Wednesday, 10 April 2013

Warszawa 1935 - must-see for all Warsaw lovers

For my father, Bohdan Dembiński, who at that time was 12 years old, living on ul. Filtrowa, in Warsaw's Ochota district.

Not a long film, running time a mere 18 minutes, but a long time coming, the much-heralded Warszawa 1935 is required viewing for anyone with an interest in Our City. [Polish Wikipedia page about the film here.] It's a long way from perfection, but it does makes for fascinating viewing - the first animated computer-graphic recreation of Warsaw before the devastation that visited it from 1939-45. The level of detail is extraordinarily high and the overall impression is breathtaking.

Over the film, which aims to show the glory of Warsaw in 1935 (and a beautiful city it was too), hangs a looming sense of martyrdom and impending doom. The music is  Wojciech Kilar-style 'generic Polish film score'. Some lively tunes by Mieczysław Fogg or other popular entertainers of the day would have been preferable. I question the authenticity of the number of cars (especially luxury and sports cars) on Warsaw's streets; though the trams, buses and horse-drawn cabs feel right compared to photos from the era. (I'm looking through an album of photos of pre-war Warsaw and can see only a handful of cars.)

Do take a look (if you've not yet been) at the trailer...

Here's the second official trailer from the film that gives a good flavour of the whole...

What could have been done better? It's all too easy to criticise, but these comments are meant in a helpful spirit. In the film, buildings' windows reflect a uniform light; in reality some would have curtains, other nets; some would be dark, some lit - different colour lamp-shades - this is what makes a city look inhabited. And at street level - more fruit and veg stalls, more bakeries, cobblers, furriers, ironmongers; passers-by, shoppers, people hurrying, lingering, carrying, chatting. This would use up even greater amounts of computing power, but is what would make the film even more effective. As it is, to render the animated 3D film, the producers had to use the supercomputers in Poland's National Centre for Nuclear Research in Świerk.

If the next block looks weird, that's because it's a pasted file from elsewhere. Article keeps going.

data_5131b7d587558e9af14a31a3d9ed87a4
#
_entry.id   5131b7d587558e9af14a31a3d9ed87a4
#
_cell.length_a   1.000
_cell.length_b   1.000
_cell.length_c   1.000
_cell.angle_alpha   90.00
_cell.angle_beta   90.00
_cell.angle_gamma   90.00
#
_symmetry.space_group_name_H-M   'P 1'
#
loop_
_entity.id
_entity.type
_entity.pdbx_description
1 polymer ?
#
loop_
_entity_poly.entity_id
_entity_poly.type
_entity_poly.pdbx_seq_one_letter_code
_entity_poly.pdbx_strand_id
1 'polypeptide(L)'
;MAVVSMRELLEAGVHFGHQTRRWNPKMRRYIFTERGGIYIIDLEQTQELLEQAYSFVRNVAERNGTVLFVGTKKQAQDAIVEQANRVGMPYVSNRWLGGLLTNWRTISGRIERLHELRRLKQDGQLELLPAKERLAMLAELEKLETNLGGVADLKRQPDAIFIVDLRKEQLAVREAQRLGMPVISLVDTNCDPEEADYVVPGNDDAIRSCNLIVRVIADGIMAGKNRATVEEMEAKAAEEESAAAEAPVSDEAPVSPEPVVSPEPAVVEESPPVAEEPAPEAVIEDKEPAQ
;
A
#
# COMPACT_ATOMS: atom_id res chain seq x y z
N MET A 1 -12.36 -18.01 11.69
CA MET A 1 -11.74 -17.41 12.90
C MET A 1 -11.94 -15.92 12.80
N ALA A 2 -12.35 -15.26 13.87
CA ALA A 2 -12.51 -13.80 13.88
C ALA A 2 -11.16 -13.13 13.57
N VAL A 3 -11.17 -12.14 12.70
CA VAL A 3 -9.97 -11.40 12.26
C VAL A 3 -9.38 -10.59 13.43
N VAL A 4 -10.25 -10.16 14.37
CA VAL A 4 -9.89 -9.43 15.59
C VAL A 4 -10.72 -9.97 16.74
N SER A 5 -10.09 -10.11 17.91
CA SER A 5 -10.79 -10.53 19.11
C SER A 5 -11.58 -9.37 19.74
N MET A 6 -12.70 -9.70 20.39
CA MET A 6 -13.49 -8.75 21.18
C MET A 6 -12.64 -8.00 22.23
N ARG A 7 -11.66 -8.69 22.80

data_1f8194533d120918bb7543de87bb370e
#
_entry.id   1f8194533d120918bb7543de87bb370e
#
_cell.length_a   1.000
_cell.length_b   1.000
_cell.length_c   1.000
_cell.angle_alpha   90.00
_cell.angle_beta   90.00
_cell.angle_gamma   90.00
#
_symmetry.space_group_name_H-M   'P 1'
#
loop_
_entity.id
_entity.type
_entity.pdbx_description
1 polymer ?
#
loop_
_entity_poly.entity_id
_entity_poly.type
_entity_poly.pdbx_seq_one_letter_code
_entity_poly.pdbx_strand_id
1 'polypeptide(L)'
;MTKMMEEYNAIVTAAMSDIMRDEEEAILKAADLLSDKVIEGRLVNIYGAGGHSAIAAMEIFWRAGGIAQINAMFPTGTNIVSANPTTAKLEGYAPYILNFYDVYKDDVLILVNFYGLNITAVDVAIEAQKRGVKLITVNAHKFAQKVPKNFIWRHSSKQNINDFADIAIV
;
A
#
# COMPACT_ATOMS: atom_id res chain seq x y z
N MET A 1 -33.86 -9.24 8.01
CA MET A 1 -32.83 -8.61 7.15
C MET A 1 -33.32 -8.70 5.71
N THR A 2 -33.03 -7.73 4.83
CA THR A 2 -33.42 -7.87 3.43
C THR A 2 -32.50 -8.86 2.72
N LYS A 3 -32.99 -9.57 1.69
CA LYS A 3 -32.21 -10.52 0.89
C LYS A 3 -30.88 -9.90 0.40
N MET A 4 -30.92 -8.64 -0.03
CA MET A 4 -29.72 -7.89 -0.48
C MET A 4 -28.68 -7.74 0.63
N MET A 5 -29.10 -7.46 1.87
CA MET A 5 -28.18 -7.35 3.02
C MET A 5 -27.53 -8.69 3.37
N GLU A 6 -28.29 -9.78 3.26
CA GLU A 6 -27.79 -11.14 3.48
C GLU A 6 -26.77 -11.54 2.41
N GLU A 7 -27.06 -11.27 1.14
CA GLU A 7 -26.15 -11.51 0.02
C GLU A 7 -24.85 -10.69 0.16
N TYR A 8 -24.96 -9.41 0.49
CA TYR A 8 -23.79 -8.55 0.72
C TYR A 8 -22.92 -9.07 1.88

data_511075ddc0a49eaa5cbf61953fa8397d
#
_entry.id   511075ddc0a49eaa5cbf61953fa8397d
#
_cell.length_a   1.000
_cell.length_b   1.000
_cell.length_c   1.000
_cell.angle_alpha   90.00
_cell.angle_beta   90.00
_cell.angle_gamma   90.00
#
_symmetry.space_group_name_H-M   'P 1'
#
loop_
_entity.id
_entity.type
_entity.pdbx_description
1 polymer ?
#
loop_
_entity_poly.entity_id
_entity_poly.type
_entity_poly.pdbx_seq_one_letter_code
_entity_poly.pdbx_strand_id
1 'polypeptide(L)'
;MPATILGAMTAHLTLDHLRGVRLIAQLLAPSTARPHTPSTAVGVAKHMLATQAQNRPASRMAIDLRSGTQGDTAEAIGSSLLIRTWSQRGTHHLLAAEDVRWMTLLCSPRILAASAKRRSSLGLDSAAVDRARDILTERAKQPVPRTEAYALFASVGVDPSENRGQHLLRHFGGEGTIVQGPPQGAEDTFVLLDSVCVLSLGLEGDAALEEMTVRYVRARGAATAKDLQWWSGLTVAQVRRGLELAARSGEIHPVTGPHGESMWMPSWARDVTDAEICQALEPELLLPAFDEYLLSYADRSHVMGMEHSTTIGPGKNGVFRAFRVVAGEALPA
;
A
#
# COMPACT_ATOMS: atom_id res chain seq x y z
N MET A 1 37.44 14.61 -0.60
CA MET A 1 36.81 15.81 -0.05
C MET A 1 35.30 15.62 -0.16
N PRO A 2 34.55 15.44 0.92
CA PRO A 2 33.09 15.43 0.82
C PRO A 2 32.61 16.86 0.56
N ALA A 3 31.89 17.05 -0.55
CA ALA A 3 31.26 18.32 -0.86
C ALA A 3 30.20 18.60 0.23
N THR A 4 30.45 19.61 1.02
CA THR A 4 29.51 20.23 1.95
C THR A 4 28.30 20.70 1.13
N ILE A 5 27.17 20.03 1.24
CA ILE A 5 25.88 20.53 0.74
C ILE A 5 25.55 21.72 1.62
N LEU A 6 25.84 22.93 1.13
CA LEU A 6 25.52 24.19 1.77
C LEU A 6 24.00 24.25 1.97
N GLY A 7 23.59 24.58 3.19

I believe the producers of the film should make the source-code public so that over the years, enthusiasts of 3D modelling can polish the virtual city to greater levels of realism. The amount of work that's gone into it already is immense, but still to render the scenes with even greater levels of accuracy. As old photos come to light, revealing new textures and detail, I hope to see an ever-more accurate depiction of Warsaw. The 3D model should be released as walk-through software, allowing users to download the virtual city to their hard drives so that they can move virtually at will along Warsaw's streets.

Worth looking at  Miasto ruin (City of Ruins), the shorter 3D computer-graphic recreation of Warsaw as it looked in 1945.

In the meanwhile, if you have an interest in Poland, in Warsaw, in history, this all-too-brief film is worth seeing - I shall certainly be buying it when it comes out on DVD, to savour slowly on the small screen.

Finally - colour footage of Warsaw just before the outbreak of war.

I hope the release of Warszawa 1935 will inspire a new generation of Varsovians to take a deeper interest in the history of Our City, and that digital technologies will be used to create ever more life-life historical depictions of what Warsaw was like before it was barbarically destroyed.

This time last year:
Cats and awareness

This time three years ago:
Why did this happen?

This time two years ago:
Britain's grey squirrels turning red

1 comment:

Anonymous said...

Unfortunately one can't see how beuatiful all the buildings and palaces looked form inside. This is where the loss was even bigger.... and of course the people who died.